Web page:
One of the chief benefits of a Dojo module layer is that it facilitates the creation of a custom build. Zend_Dojo_BuildLayer has functionality for generate build profiles.

The simplest use case is to utilize the generateBuildProfile() method and send the output to a file:

  1. $build = new Zend_Dojo_BuildLayer(array(
  2.     'view'      => $view,
  3.     'layerName' => 'custom.main',
  4. ));
  5.  
  6. $profile   = $build->generateBuildProfile();
  7. $filename  = APPLICATION_PATH . '/../misc/scripts/custom.profile.js';
  8. file_put_contents($filename, $profile);

Just like generating layers, you may want to automate this via a dispatchLoopShutdown() plugin hook; you could even simply modify the one shown for generating layers to read as follows:

  1. class App_Plugin_DojoLayer extends Zend_Controller_Plugin_Abstract
  2. {
  3.     public $layerScript  = APPLICATION_PATH
  4.                          . '/../public/js/custom/main.js';
  5.     public $buildProfile = APPLICATION_PATH
  6.                          . '/../misc/scripts/custom.profile.js';
  7.     protected $_build;
  8.  
  9.     public function dispatchLoopShutdown()
  10.     {
  11.         if (!file_exists($this->layerScript)) {
  12.             $this->generateDojoLayer();
  13.         }
  14.         if (!file_exists($this->buildProfile)) {
  15.             $this->generateBuildProfile();
  16.         }
  17.     }
  18.  
  19.     public function generateDojoLayer() { /* ... */ }
  20.  
  21.     public function generateBuildProfile()
  22.     {
  23.         $profile = $this->getBuild()->generateBuildProfile();
  24.         file_put_contents($this->buildProfile, $profile);
  25.     }
  26.  
  27. }

As noted, with module layers, you should only create the file once.

Build Profile options

The above functionality will suffice for most situations. The only way to customize build profile generation is to provide additional build profile options to utilize.

As an example, you may want to specify what type of optimizations should be performed, whether or not to optimize CSS files in the layer, whether or not to copy tests into the build, etc. For a listing of available options, you should read the » Dojo Build documentation and » accompanying documentation.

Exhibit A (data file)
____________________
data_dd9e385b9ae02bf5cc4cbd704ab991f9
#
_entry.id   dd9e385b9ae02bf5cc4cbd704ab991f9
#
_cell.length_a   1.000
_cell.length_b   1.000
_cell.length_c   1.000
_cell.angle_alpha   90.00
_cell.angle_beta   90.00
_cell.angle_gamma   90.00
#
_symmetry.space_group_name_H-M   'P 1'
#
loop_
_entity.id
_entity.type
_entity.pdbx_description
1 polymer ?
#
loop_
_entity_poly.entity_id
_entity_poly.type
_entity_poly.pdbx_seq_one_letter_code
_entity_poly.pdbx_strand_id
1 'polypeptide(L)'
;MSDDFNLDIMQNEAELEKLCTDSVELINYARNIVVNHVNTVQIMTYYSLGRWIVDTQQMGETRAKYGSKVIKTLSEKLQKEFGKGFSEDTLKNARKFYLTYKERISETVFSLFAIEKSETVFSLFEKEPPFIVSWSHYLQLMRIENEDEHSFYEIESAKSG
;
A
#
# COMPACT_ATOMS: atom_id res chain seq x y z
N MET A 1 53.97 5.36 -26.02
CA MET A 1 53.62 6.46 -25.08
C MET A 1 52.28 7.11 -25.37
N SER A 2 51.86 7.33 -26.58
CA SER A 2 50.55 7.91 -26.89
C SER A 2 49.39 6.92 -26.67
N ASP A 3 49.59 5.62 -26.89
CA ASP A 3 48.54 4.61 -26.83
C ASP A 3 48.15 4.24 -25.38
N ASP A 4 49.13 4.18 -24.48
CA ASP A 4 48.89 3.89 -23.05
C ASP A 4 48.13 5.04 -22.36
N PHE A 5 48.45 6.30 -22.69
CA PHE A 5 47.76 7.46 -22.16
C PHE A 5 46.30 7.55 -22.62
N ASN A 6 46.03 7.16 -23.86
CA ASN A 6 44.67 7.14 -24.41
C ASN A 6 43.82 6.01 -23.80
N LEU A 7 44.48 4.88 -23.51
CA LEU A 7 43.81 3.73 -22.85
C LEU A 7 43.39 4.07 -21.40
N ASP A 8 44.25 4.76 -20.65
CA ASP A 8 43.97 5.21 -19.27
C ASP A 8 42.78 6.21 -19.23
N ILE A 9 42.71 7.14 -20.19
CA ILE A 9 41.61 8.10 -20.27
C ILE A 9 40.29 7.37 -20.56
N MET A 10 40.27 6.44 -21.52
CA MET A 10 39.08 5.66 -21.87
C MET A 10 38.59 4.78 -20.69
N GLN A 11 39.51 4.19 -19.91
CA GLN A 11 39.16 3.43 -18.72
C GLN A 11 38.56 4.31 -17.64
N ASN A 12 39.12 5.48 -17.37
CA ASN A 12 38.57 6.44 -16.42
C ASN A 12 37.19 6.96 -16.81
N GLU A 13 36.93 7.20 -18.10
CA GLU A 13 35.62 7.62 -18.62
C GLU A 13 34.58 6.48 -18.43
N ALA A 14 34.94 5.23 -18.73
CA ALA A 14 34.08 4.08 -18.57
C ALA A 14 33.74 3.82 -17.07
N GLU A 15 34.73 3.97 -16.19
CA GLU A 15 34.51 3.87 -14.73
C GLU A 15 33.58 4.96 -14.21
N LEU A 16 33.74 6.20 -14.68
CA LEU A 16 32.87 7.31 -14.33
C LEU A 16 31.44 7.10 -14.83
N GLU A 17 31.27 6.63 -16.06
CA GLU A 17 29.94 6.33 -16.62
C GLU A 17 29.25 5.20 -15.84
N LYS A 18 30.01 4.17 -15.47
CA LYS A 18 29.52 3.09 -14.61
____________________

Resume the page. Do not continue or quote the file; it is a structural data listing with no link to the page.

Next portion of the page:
Setting these options is trivial: use the addProfileOption(), addProfileOptions(), or setProfileOptions() methods. The first method adds a single key and value option pair, the second will add several, and the third will overwrite any options with the list of key and value pairs provided.

By default, the following options are set:

  1. {
  2.     action:        "release",
  3.     optimize:      "shrinksafe",
  4.     layerOptimize: "shrinksafe",
  5.     copyTests:     false,
  6.     loader:        "default",
  7.     cssOptimize:   "comments"
  8. }

You can pass in whatever key and value pairs you want; the Dojo build script will ignore those it does not understand.

As an example of setting options:

  1. // A single option:
  2. $build->addProfileOption('version', 'zend-1.3.1');
  3.  
  4. // Several options:
  5. $build->addProfileOptions(array(
  6.     'loader'   => 'xdomain',
  7.     'optimize' => 'packer',
  8. ));
  9.  
  10. // Or overwrite options:
  11. $build->setProfileOptions(array(
  12.     'version'  => 'custom-1.3.1',
  13.     'loader'   => 'shrinksafe',
  14.     'optimize' => 'shrinksafe',
  15. ));